Vegetarian Survival Guide to Mexico

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In most of Latin America the news for vegetarians isn’t great, so Mexico comes as a pleasant surprise. It is a meat focused country and vegetarianism isn’t widespread, but luckily vegetarian ingredients like corn tortillas, beans, cheese, and vegetables feature in many dishes so there is almost always an option for tasty meat-free meals.

The best options for vegetarians in Mexico are antojitos, literally little whims or cravings. These quick, inexpensive snacks are found at street stalls or taquerias, served from breakfast until late at night depending on the stall. Most of these are based around corn tortillas and you can usually get vegetarian versions, even if it is just cheese, and then liven them up with common toppings like salsas (red and green, cooked and raw), chopped onion, cilantro (coriander), lettuce, cabbage, and crema (Mexican sour cream).

Mexican salsas

Mexican salsas

Veggie toppings to look out for include rajas (grilled poblano pepper strips, often mixed with crema and cheese), champiñones (mushrooms), frijoles (beans), queso (cheese), requesón (ricotta), flor de calabaza (squash blossom), nopales (cactus), papa (potato), and huitlacoche (corn smut, a fungus that grows on corn, similar to mushroom).

The main meal of the day in Mexico is between 2-5pm in the afternoon when restaurants serve comida corrida set meals consisting of soup, a main dish, dessert, and agua fresca (fruit water). Most of the main dishes are meat based so we never bothered with comida corrida, although it is possible to find a vegetarian option like chile relleno (stuffed pepper). For us antojitos were quicker, cheaper, and more vegetarian friendly.

One thing to bear in mind is that sometimes beans are cooked with lard (manteca de cerdo). You could ask about it or choose to turn a blind eye as we did, although we ate beans much more often at home because of this. Mexico is great for self-catering if you have access to a kitchen. A kilo of fresh warm corn tortillas is just 14 pesos ($1.10) from a tortilleria, fresh vegetables and fruit are inexpensive and good quality, and you can make big batches of refried beans from cheap bags of dried beans. Note that if you used canned refried beans some brands contain manteca de cerdo and some don’t so check the label.

Useful Spanish Phrases

As always speaking the local language helps to explain what you can and can’t eat. In some places in Mexico “soy vegetariano/a” (I’m a vegetarian) will be understood, but it’s always better to be more specific: “No como carne, ni pollo, ni jamón, ni pescado” (I don’t eat meat, chicken, ham or fish).

This usually worked fine and there was only one occasion in Mexico that we ended up with meat in our food. A taco stand in Mexico City said they could do us a potato and cactus taco but the potato obviously had bits of meat in it, so small that they didn’t think it counted. Checking before you bite is always a good idea.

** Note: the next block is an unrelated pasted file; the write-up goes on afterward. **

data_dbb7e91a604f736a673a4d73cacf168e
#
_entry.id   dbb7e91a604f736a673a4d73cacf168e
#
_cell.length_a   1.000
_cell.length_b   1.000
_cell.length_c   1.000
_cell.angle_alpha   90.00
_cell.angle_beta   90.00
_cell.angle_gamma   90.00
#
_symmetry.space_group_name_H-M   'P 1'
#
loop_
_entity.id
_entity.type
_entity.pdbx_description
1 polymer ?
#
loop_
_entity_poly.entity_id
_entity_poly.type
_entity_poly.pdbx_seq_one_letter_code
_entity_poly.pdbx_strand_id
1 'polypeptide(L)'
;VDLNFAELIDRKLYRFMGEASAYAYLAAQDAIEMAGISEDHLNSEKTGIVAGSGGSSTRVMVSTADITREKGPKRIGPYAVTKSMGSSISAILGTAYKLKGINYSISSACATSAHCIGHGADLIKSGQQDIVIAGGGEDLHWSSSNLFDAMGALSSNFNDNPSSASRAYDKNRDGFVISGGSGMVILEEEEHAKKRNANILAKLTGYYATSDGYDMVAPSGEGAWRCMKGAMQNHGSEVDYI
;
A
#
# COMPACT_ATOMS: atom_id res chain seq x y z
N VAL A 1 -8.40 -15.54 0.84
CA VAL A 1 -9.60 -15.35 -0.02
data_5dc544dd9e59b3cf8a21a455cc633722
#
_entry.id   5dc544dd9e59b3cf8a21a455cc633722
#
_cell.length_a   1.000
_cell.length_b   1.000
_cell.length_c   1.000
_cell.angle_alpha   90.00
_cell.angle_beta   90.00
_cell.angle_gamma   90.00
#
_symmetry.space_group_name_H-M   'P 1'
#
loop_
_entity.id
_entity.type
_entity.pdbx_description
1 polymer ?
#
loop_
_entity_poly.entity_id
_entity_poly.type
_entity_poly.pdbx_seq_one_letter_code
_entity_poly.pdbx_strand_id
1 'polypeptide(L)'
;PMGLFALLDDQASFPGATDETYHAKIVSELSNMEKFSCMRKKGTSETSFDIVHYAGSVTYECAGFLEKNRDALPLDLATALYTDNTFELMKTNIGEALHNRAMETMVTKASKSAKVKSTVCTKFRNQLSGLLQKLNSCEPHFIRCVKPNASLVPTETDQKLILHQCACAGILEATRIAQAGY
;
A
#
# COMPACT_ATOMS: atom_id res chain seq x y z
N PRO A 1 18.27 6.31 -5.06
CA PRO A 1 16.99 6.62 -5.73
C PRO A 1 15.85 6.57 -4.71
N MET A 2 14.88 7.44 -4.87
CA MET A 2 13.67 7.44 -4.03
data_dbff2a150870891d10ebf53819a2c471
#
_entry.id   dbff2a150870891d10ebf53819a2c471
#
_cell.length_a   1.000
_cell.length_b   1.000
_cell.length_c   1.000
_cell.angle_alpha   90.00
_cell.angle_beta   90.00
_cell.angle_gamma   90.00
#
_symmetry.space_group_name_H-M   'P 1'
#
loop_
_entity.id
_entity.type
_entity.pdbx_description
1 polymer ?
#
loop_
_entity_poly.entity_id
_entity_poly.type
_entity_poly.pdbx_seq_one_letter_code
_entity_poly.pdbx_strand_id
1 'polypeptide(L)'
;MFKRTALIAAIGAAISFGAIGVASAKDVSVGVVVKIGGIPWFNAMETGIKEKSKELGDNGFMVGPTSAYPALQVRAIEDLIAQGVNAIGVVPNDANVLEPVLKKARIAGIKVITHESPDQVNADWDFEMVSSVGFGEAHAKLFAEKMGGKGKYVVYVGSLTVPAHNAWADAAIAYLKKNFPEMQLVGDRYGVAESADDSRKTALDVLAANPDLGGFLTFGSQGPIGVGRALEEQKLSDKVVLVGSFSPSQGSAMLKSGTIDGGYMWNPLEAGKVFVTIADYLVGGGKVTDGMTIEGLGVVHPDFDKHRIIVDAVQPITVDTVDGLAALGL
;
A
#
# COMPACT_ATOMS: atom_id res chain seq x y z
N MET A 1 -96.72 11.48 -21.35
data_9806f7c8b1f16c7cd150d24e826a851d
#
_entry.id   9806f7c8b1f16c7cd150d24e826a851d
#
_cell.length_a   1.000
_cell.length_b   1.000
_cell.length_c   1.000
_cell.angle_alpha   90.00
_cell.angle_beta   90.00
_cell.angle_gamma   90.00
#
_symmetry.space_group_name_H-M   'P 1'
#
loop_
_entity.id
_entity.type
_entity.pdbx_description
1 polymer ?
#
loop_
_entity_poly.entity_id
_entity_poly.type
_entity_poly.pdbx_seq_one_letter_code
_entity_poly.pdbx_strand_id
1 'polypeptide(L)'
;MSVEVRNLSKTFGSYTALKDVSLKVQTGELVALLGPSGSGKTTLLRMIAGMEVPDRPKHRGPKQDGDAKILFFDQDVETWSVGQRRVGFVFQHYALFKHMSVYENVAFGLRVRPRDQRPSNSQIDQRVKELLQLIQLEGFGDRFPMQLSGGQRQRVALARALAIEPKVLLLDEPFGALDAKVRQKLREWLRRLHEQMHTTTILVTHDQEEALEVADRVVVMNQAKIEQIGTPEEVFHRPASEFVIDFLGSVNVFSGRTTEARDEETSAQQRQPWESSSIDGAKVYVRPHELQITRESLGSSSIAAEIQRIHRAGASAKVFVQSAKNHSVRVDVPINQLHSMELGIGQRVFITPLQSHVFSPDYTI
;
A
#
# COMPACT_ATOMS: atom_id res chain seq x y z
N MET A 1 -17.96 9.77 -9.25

Egg Breakfasts

Hearty breakfasts are popular in Mexico and most of these include eggs with beans, tortillas and salsa, many of them vegetarian. We aren’t egg fans, and although Simon had omelette a few times we never tried classics like huevos rancheros (fried egg on tortilla with salsa) or huevos a la Mexicana (scrambled egg with onion, chile and tomato). If you do like eggs then there are plenty of variations to choose from.

Non-egg breakfast options include hotcakes (pancakes), chilaquiles, and molletes.




Leftover tortillas are cut and fried to make totopos (tortilla chips) which are covered in salsa and sometimes toppings like crema, cheese, avocado, beans, eggs or chicken. They are a bit like a saucy nachos, are super filling, and can vary in tastiness—my favourites were at La Ceiba in Playa del Carmen.




Another great breakfast option and pure comfort food is molletes. This Mexican cheese on toast is a roll topped with refried beans and melted cheese, with salsa on the side.


Chard taco topped with cactus, cheese, and green salsa

Chard taco topped with cactus, cheese, and green salsa

The classic Mexican street food is sadly not very vegetarian friendly. Tacos are small soft corn tortillas with any kind of filling, but mostly the fillings are meat. Here are a few places we found with veggie tacos:

  • Mexico City: Taquería El Guero (known as Hola) on Avenida Amsterdam 135 in Condesa has lots of vegetarian options including acelga (chard), beans and cheese, and coliflór (cauliflower). Beans, cheese and guacamole are available as extra toppings.
  • Playa del Carmen: La Exquisita de la 38 on Calle 38 between 5th and 10th Avenues has an unusual pipian verde de setas taco: mushrooms mixed in a pesto like salsa made from toasted pumpkin seeds.
  • San Pancho: Baja Taqueria on Ave Tercer Mundo (the main street) has a veggie taco with grilled vegetables sautéed in garlic with melted cheese.
Veggie taco at Baja Taqueria, San Pancho

Veggie taco at Baja Taqueria, San Pancho


Mexican vegetarian quesadillas

Vegetarian quesadillas: Deep-fried with cheese and potato; rajas; mushroom and cheese; blue corn with huitlacoche

Quesadillas are the most common vegetarian option as they are easy to find and can always be made vegetarian, even if it’s just cheese which you can liven up with toppings like salsa, onions etc. Fillings vary around Mexico and include rajas (roast poblano peppers), squash blossom, mushroom, and huitlacoche (corn smut). You often have to ask for cheese in addition to the other filling.